The Scamp and the Writing Challenge: Week 6

Or, the Scamp gets a Ticket to Ride.

I currently have four jobs. I never really know what day it is, or how much sleep I’ve gotten, or even which job I need to be at and at what time. For the most part, I am not sure what work I am getting done, what work needs to be done, or if I have been paid for everything that I’ve done.

I’m tired. I want to sleep. I want someone to hug me and tell me I’m doing a good job. I want my kitty.

Speaking of my kitty, he made an emergency trip to the vet this week and unfortunately lost an eye. He was poisoned when he was a youngster and has been blind in that eye for a long time, but it seems that it got infected, or something bad happened, and my mother was worried and took him to the vet. He’s fine, he doesn’t look like a monster, and I know when he gets home, he will be back to rolling in the dirt in no time.  I just wish that I was there to hang out with him and cuddle him and hand feed him turkey and cheese.

But back to my poorly placed reference about a board game. On Thursday nights I teach an English exam prep class. I try and have fun things for them to do that allow them to practice their speaking, read, and write. It does not follow the regular exam class format, but I’d like to think that there are still some good things about it. A couple of weeks ago we watched a video of people playing the board game Ticket to Ride. I wanted the students to have a chance to listen to different accents, and I knew they would have to focus on listening to figure out how the game was played. The students really struggled with it, one because the rules of the game are a bit complex, and because a lot of the jokes went over their heads.

I thought since they had seen the video of the game being played, it might actually be fun to play in real life. I love the game, so I bought a copy and took it to class for game night. I had two new students, and I am not sure that game day was a good class to start with.  It took a few rounds for the students to figure out what was supposed to happen in the game, and then once they did, the new students weren’t that impressed. I know that language was a part of the problem, not letting them speak Spanish while they played was an issue, and the fact that it was not a class that was giving hints and tips for passing the exam (and one of my new students really wants that).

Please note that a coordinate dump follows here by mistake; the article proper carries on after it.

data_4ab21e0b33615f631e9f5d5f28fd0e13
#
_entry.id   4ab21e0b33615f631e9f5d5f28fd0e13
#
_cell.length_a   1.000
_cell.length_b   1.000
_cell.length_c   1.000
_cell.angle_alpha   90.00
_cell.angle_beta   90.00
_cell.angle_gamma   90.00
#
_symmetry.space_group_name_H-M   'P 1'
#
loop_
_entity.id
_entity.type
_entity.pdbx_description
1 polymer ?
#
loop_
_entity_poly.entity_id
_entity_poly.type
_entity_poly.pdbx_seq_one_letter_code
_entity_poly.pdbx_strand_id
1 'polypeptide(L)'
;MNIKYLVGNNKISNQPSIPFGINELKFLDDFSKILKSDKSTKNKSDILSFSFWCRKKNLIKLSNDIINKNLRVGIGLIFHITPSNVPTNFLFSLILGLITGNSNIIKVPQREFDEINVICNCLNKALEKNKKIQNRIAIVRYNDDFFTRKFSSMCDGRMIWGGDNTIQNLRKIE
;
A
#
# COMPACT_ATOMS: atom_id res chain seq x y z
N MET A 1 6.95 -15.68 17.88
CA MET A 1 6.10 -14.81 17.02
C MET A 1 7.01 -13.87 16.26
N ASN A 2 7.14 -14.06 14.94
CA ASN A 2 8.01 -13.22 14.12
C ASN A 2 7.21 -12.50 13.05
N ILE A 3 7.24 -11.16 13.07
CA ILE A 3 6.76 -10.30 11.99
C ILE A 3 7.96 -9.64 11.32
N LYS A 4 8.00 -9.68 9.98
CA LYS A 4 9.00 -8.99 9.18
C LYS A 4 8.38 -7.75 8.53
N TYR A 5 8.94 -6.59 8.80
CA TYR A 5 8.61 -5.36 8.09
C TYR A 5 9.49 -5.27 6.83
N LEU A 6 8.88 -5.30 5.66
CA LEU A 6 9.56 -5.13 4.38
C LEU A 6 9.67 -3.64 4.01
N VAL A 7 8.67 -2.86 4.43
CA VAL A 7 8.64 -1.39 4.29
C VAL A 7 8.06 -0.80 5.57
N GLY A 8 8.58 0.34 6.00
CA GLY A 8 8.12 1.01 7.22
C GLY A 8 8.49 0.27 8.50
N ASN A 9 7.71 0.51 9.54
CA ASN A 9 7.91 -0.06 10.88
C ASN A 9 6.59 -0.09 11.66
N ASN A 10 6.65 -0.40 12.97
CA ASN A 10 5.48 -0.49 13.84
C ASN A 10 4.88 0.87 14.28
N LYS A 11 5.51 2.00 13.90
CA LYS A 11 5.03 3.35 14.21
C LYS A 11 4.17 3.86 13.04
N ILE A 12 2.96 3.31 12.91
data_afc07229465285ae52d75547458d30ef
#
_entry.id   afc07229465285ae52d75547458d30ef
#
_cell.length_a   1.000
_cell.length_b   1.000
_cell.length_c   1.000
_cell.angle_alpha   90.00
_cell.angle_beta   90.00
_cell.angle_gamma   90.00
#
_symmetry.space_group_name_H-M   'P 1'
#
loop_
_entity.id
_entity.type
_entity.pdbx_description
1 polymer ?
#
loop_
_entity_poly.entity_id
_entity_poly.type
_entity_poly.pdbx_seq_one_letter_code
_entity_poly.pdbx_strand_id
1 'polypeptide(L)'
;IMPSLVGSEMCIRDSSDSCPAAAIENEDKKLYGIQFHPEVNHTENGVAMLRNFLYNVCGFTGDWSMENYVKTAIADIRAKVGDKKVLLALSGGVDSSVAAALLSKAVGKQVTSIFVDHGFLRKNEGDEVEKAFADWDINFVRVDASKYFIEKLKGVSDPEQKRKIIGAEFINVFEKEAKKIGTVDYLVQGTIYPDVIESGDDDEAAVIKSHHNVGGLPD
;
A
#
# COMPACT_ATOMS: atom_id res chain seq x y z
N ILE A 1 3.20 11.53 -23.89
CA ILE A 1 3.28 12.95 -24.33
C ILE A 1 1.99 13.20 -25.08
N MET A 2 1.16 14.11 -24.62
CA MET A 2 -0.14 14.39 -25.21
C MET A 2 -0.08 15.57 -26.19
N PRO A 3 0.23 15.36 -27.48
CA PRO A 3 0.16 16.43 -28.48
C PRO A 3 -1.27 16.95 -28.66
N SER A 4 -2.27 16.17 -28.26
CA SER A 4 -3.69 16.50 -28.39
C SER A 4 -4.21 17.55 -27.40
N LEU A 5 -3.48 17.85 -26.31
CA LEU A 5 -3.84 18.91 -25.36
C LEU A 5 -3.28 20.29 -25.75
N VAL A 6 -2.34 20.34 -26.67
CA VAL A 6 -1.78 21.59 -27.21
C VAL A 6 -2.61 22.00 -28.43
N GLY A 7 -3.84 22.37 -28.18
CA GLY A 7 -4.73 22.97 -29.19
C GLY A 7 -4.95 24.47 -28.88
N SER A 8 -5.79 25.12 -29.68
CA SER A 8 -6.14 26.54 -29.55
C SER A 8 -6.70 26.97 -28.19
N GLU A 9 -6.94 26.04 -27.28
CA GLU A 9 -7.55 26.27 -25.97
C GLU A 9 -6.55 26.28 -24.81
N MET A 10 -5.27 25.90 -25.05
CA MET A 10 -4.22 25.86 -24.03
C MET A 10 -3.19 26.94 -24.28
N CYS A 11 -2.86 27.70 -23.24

I was sad because I thought the game would be a good chance for the students to speak to each other, and a fun thing to do at the end of the week. I was wrong. I don’t like when my lessons don’t work, and I don’t like feeling like I am not helping my students. I am going to have to go back to the old format of teaching, which I am not super excited about, but at the end of the day, their learning is way more important.

But man, I really wanted them to enjoy the game and have fun with it. If you are curious about the video I showed them, and or if you just love the idea of watching Wil Wheaton play boardgames, here is one of the greatest things on Youtube.